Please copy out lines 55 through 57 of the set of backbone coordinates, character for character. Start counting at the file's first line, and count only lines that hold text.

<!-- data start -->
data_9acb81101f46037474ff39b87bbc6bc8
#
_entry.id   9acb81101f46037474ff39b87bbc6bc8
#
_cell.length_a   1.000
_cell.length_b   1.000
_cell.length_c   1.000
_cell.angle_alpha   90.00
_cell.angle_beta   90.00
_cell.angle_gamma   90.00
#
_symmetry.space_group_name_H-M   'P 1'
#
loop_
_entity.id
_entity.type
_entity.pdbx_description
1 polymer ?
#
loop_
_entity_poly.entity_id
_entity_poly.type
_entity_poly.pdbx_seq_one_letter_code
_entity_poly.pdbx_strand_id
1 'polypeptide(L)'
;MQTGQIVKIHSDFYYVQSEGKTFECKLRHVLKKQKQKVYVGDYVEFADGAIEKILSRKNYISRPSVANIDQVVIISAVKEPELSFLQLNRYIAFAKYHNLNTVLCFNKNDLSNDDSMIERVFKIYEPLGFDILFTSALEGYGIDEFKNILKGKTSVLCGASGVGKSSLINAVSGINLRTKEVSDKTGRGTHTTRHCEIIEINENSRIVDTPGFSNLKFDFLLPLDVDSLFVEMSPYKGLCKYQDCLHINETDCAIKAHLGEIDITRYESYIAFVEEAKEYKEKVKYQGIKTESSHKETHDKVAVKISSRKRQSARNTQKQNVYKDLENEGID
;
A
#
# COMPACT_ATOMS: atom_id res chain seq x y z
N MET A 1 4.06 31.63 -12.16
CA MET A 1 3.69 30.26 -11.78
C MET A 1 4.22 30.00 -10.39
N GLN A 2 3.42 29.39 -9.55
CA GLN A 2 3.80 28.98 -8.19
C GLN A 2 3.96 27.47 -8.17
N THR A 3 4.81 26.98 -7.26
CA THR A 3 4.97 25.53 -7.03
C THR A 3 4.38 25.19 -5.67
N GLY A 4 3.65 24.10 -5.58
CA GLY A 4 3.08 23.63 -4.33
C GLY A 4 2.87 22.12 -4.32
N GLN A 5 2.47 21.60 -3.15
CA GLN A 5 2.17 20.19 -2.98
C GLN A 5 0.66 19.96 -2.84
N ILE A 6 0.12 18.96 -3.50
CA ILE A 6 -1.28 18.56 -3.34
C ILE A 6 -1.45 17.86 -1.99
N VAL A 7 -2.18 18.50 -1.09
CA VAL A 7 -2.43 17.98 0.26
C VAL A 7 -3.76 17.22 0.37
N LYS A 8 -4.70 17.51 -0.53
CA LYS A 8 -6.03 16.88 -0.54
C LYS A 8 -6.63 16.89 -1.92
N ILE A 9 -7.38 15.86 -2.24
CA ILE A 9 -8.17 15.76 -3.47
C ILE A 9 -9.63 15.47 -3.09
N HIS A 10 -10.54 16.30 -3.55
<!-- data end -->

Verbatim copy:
N ILE A 9 -7.38 15.86 -2.24
CA ILE A 9 -8.17 15.76 -3.47
C ILE A 9 -9.63 15.47 -3.09